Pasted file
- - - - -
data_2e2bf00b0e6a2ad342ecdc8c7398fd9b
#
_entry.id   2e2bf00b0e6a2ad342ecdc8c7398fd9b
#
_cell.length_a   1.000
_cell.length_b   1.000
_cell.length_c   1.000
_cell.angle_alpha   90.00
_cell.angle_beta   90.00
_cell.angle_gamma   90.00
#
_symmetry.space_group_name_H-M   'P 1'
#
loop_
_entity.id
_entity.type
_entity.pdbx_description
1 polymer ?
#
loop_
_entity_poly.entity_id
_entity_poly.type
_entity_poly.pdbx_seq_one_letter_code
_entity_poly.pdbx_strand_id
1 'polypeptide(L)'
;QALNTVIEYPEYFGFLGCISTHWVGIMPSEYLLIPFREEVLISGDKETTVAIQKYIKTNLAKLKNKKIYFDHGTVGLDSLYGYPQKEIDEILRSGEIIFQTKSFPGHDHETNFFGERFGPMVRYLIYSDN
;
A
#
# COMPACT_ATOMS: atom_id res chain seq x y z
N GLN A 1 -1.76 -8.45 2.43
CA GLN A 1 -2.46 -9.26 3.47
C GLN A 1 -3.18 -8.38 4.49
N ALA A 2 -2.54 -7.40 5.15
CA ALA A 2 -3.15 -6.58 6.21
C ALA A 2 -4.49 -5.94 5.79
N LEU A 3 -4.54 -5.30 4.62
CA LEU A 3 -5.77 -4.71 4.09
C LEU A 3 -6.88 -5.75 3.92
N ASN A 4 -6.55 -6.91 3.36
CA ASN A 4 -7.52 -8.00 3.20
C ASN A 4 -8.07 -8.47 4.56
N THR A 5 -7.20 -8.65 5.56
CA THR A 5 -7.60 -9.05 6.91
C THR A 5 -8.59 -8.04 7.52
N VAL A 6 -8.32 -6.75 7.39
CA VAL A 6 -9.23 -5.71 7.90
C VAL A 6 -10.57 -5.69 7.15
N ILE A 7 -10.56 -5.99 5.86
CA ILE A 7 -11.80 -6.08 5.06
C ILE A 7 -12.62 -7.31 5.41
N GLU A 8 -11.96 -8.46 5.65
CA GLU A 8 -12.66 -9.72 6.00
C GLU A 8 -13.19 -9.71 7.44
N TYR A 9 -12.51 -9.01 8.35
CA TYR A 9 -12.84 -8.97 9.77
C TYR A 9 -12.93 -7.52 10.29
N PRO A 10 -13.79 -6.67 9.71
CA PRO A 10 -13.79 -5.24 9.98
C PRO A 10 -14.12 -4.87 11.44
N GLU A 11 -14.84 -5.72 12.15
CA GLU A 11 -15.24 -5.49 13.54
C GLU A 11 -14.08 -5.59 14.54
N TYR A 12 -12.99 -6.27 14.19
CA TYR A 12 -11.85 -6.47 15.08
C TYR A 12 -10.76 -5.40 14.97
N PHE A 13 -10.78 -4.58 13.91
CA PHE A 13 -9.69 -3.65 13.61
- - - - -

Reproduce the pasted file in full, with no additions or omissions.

data_2e2bf00b0e6a2ad342ecdc8c7398fd9b
#
_entry.id   2e2bf00b0e6a2ad342ecdc8c7398fd9b
#
_cell.length_a   1.000
_cell.length_b   1.000
_cell.length_c   1.000
_cell.angle_alpha   90.00
_cell.angle_beta   90.00
_cell.angle_gamma   90.00
#
_symmetry.space_group_name_H-M   'P 1'
#
loop_
_entity.id
_entity.type
_entity.pdbx_description
1 polymer ?
#
loop_
_entity_poly.entity_id
_entity_poly.type
_entity_poly.pdbx_seq_one_letter_code
_entity_poly.pdbx_strand_id
1 'polypeptide(L)'
;QALNTVIEYPEYFGFLGCISTHWVGIMPSEYLLIPFREEVLISGDKETTVAIQKYIKTNLAKLKNKKIYFDHGTVGLDSLYGYPQKEIDEILRSGEIIFQTKSFPGHDHETNFFGERFGPMVRYLIYSDN
;
A
#
# COMPACT_ATOMS: atom_id res chain seq x y z
N GLN A 1 -1.76 -8.45 2.43
CA GLN A 1 -2.46 -9.26 3.47
C GLN A 1 -3.18 -8.38 4.49
N ALA A 2 -2.54 -7.40 5.15
CA ALA A 2 -3.15 -6.58 6.21
C ALA A 2 -4.49 -5.94 5.79
N LEU A 3 -4.54 -5.30 4.62
CA LEU A 3 -5.77 -4.71 4.09
C LEU A 3 -6.88 -5.75 3.92
N ASN A 4 -6.55 -6.91 3.36
CA ASN A 4 -7.52 -8.00 3.20
C ASN A 4 -8.07 -8.47 4.56
N THR A 5 -7.20 -8.65 5.56
CA THR A 5 -7.60 -9.05 6.91
C THR A 5 -8.59 -8.04 7.52
N VAL A 6 -8.32 -6.75 7.39
CA VAL A 6 -9.23 -5.71 7.90
C VAL A 6 -10.57 -5.69 7.15
N ILE A 7 -10.56 -5.99 5.86
CA ILE A 7 -11.80 -6.08 5.06
C ILE A 7 -12.62 -7.31 5.41
N GLU A 8 -11.96 -8.46 5.65
CA GLU A 8 -12.66 -9.72 6.00
C GLU A 8 -13.19 -9.71 7.44
N TYR A 9 -12.51 -9.01 8.35
CA TYR A 9 -12.84 -8.97 9.77
C TYR A 9 -12.93 -7.52 10.29
N PRO A 10 -13.79 -6.67 9.71
CA PRO A 10 -13.79 -5.24 9.98
C PRO A 10 -14.12 -4.87 11.44
N GLU A 11 -14.84 -5.72 12.15
CA GLU A 11 -15.24 -5.49 13.54
C GLU A 11 -14.08 -5.59 14.54
N TYR A 12 -12.99 -6.27 14.19
CA TYR A 12 -11.85 -6.47 15.08
C TYR A 12 -10.76 -5.40 14.97
N PHE A 13 -10.78 -4.58 13.91
CA PHE A 13 -9.69 -3.65 13.61